Sports Mediation --- Sports Mediation includes all sport related disputes involving communities, associations, teams, agents, coaches, referees, parents, administration, players, attendees and other stakeholders - virtually any combination or number of people involved in a sports related dispute. The types of dispute include topics such as; contract issues, bullying, favoritism, fans rights, stadium or vender issues and many others related to all sports.

 

Social context --- The term "social context" refers to the social relationships the exist in a community at the time the conflict occurs.

 

Soft Bargaining --- In their book, Getting to Yes, Fisher, Ury, and Patton compare three kinds of negotiation or bargaining: soft, hard, and principled. Like hard bargaining, soft bargaining involves the negotiation of positions, rather than interests. However, to avoid the common problems associated with bargaining over positions, the negotiators will take a "soft" approach: treating the participants as friends, seeking agreement at almost any cost, and offering concessions easily in the interests of preserving (or creating) a good relationship with the other side. [See also Hard Bargaining.]

 

Stable Peace --- Stable peace is the situation in which two countries do not even consider war to be an acceptable or possible option for dispute resolution between them. It is contrasted with unstable peace (in which countries are at peace but think that war is possible at a future time).

 

Stakeholders --- Stakeholders (or parties to a dispute) are people who will be affected by a conflict or the resolution of that conflict. It includes current disputants, and also people who are not currently involved in the conflict but might become involved because they are likely to be affected by the conflict or its outcome sometime in the future. [See Scoping above, or Parties]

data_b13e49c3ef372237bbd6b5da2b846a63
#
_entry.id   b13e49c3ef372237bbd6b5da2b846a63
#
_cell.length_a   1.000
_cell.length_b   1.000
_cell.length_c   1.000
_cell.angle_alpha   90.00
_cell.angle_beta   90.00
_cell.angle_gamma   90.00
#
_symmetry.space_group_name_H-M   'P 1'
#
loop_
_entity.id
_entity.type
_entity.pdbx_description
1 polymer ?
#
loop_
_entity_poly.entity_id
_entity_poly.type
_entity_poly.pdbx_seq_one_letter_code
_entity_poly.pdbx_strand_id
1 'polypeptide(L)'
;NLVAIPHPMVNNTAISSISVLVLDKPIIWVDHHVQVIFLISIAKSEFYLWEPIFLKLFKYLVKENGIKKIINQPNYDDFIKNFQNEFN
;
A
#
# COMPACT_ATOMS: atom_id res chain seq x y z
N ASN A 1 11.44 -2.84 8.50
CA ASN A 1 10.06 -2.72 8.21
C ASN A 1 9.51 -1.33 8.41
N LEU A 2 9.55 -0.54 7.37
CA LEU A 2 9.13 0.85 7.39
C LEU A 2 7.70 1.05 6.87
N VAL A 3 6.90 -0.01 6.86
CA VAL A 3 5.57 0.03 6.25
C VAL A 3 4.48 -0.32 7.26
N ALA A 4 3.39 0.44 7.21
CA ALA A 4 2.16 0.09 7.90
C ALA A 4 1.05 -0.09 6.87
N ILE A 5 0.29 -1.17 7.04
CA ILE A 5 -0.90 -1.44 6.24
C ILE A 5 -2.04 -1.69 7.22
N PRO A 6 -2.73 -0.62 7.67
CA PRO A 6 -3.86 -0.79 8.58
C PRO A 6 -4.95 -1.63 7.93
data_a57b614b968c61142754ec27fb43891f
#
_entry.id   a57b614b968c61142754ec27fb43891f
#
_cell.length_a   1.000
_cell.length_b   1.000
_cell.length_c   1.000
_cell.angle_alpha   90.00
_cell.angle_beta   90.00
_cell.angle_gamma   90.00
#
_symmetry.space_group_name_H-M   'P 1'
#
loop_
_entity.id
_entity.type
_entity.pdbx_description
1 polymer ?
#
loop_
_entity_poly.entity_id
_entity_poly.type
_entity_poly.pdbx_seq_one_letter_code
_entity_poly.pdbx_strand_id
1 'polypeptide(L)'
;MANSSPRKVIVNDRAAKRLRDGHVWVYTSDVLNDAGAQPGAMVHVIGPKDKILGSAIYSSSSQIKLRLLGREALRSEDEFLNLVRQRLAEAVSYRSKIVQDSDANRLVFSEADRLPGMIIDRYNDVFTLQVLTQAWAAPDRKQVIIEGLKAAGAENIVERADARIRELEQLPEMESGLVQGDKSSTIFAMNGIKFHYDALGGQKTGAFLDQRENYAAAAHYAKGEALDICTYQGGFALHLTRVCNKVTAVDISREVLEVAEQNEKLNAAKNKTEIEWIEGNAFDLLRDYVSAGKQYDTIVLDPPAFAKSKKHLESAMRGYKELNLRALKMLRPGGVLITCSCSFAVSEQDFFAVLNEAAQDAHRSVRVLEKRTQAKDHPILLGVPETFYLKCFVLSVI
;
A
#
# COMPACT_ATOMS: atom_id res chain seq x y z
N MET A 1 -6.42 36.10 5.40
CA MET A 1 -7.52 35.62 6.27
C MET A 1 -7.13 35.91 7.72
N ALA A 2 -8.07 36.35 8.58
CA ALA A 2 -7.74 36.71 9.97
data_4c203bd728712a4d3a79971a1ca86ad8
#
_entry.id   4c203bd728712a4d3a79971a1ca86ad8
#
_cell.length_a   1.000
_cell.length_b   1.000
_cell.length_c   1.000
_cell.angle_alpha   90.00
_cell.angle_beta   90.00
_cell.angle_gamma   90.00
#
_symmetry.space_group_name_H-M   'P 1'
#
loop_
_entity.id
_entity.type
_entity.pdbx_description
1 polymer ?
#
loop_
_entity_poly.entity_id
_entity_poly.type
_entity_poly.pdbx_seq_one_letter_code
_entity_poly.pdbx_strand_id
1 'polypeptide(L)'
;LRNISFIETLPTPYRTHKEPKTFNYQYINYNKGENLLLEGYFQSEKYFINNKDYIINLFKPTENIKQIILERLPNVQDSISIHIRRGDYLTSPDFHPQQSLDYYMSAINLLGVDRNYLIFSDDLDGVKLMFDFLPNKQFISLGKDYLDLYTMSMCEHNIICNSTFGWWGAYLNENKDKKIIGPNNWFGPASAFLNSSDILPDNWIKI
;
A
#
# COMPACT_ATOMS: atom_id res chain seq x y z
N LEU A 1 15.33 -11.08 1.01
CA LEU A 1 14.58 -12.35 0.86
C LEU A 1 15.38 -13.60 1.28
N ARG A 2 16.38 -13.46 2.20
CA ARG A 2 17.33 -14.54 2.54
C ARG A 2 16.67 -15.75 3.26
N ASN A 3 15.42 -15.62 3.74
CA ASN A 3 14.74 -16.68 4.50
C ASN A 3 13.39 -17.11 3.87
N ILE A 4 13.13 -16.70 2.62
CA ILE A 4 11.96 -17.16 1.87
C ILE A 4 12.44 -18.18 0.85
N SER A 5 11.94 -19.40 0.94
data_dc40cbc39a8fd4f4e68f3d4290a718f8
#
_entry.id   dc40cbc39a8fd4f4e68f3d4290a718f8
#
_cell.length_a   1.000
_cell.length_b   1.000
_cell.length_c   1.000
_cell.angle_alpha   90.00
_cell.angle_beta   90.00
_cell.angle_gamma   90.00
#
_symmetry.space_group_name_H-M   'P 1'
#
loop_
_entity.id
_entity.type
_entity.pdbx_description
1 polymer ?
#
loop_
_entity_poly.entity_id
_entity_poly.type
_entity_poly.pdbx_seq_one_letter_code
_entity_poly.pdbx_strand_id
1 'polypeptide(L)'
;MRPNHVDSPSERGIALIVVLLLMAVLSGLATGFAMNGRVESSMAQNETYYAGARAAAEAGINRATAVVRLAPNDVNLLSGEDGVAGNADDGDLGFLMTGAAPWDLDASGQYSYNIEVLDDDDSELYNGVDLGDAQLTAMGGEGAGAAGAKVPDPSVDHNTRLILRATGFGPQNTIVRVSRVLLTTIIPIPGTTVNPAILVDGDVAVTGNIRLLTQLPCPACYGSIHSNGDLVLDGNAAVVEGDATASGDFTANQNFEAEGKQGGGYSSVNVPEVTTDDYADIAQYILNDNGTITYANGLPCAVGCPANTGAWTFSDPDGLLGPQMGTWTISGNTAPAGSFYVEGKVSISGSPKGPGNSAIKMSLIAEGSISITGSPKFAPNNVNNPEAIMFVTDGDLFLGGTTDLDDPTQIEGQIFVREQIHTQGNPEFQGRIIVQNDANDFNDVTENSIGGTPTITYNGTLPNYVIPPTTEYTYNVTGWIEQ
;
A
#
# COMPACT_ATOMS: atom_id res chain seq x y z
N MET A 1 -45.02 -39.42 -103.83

Stalemate --- A stalemate is a standoff; a situation in which neither side can prevail in a conflict, no matter how hard they try. Often parties must reach a stalemate before they are willing to negotiate an end to their conflict. [See also Impasse.]

 

Statute of limitations --- The provisions in any law or laws that limit the time when a plaintiff may bring suit or the time before which the defendant may be liable for losses or damages.

 

Stereotyping --- Stereotyping is the process of assuming a person or group has one or more characteristics because most members of that group have (or are thought to have) the same characteristics.

 

Stipulation --- An agreement between the parties to mutually accept some facts or evidence as true and undisputed.

 

Stipulation for Certification --- In an organizing campaign, this is an agreement between the union and the employer.

 

Structural Conflict --- is conflict caused by patterns or structures of actual or perceived power that creates perceived inequality of bargaining power. (e.g. "banks always beat customers"; "women always win in Family Court"; "the legal system requires us to draw up inflammatory documents" etc.).